Berlin-based sales outfit Rise and Shine pops up the road to EFM with two films in official selection and two market premieres.
In Susanne Regina Meures’ Saudi Runaway, described by Rise and Shine Festivals Manager Anja Dziersk as “a powerful contender for next year´s Academy Awards,” a young woman, using her smartphone camera, invites us into ‘a life lived behind closed doors, a veil and the façade of a respectable family’. Muna’s life is determined by her father and a much-mentioned future husband. Realising that her passport is about to expire and that neither of these men will agree to an extension, she plots her escape from Saudi Arabia…
“The Hollywood Reporter called it ‘a profile in courage, more suspenseful than many Hollywood thrillers,’ and I think they are right,” adds Dziersk.
The company is also handling Garage People by Natalija Nefimkina which world premieres in the Perspektive Deutsches Kino. In the film, Russia’s far north is an inhospitable region where winter never seems to end and the fresh snow is covered by the black soot of industry. Here, on the edge of a city where a mining company is the sole employer, garages stretch out into infinity. Behind their rusty doors you can find just about everything – except a car. These boltholes are the refuge of the Russian man…
“It is a humourous and at the same time deep journey into the soul of Russia,” Dziersk comments, adding, “At Rise and Shine, we like films that are strongly political, emotional and personal.”
The company’s market premieres include Once Upon A Time in Venezuela, selected for 2020 Sundance World Cinema Doc Competition, and Markus Vetter´s The Forum, which opened DOKLeipzig in November 2019.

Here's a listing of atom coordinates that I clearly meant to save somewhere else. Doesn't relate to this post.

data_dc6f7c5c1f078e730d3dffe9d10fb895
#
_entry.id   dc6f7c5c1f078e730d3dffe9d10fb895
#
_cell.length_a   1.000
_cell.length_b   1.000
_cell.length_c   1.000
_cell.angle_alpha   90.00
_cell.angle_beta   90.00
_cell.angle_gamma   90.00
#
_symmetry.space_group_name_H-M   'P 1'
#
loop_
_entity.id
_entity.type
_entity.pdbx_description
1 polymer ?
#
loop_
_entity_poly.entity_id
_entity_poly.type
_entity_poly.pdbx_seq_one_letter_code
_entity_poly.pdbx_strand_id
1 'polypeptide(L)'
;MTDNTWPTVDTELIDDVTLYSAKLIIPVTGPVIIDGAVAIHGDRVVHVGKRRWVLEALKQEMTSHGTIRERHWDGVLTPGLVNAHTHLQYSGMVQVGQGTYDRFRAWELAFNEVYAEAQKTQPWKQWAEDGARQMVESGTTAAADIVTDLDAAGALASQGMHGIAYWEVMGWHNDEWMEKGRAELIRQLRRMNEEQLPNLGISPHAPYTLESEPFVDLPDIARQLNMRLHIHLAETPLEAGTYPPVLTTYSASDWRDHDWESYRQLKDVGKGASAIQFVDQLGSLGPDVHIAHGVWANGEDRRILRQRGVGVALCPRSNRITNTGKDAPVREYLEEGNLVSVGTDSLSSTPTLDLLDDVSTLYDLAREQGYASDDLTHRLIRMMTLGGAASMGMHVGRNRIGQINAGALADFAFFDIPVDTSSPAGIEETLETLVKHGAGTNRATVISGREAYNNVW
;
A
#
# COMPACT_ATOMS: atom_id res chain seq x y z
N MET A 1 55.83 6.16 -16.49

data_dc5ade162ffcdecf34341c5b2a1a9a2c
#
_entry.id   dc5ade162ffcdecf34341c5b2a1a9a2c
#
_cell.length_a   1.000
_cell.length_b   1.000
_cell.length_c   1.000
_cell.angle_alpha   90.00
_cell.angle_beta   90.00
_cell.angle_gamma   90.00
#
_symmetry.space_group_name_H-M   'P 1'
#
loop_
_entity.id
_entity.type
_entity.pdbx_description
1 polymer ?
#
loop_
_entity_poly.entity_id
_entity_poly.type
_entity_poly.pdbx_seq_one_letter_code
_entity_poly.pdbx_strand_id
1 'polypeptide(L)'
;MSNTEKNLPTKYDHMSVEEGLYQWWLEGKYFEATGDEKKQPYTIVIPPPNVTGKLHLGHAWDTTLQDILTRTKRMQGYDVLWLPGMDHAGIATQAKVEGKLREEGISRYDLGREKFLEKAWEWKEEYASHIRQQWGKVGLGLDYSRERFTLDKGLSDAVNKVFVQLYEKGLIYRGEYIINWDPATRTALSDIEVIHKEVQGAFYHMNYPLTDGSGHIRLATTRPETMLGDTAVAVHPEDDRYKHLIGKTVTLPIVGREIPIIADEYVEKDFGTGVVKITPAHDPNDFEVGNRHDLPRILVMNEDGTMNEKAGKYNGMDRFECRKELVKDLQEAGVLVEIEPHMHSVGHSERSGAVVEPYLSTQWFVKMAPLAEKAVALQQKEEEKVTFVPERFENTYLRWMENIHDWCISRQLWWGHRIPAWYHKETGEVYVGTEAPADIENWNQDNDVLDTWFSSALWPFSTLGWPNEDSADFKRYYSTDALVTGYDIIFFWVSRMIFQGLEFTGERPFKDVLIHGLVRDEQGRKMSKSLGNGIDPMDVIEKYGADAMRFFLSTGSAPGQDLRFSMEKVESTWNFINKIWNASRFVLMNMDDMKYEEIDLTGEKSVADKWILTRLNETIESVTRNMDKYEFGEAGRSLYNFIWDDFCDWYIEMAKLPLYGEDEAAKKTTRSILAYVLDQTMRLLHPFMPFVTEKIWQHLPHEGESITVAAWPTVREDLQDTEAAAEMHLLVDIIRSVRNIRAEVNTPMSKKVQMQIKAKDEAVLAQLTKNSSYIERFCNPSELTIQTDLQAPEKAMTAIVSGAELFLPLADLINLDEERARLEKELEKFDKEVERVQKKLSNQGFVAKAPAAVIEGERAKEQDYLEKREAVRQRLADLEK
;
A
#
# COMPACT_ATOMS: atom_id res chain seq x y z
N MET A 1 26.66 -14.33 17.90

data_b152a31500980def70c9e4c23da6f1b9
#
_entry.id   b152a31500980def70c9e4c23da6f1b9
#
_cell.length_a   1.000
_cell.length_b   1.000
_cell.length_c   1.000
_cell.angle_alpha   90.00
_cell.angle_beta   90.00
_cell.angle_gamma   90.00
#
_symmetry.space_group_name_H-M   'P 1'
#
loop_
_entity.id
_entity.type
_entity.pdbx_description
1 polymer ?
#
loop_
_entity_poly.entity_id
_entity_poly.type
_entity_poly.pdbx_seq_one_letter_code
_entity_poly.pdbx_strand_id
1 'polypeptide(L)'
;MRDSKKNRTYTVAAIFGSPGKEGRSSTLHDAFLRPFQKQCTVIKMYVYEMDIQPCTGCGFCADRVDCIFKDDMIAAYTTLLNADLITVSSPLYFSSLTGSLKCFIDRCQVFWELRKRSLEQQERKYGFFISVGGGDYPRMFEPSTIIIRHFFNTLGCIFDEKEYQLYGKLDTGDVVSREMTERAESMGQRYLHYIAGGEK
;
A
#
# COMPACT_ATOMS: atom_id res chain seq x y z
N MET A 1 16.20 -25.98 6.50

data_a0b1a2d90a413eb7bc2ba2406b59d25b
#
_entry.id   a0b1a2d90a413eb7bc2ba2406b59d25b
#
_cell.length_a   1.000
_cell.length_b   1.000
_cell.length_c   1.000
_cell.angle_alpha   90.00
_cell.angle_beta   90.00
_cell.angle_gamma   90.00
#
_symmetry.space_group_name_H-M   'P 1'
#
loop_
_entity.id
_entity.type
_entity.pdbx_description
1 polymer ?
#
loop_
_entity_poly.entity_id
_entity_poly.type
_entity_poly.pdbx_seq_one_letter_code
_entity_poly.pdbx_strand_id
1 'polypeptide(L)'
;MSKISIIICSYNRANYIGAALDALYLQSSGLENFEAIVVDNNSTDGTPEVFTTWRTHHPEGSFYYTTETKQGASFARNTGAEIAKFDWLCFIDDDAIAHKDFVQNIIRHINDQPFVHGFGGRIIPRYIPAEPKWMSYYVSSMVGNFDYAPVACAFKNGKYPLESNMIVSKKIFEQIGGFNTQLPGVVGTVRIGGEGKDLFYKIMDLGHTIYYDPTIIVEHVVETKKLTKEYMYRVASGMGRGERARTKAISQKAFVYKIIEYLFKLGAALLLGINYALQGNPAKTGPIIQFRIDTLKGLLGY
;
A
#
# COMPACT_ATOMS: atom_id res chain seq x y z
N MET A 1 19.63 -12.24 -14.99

Anabel Rodríguez Ríos Once Upon A Time in Venezuela ‘asks how the small fishing village of Congo Mirador can survive corruption, pollution and political decay? A reflection of all the flaws of contemporary Venezuela’.
In The Forum, for the first time in the 50-year history of the World Economic Forum, an independent film team was able to shoot behind closed doors. As the world stands at a crossroads, they document the most powerful people on the planet making decisions that will affect us all.
Other films on the Rise and Shine slate include Dutch filmmaker John Appel’s Once the Dust Settles, a study of how tourism is used to combat adversity within three cities struck by disaster, and Agnieszka Zwiefka’s Scars, which tells the never before told story of forcibly recruited female Tamil fighters, shedding a new and controversial light on the unresolved conflict in Sri Lanka.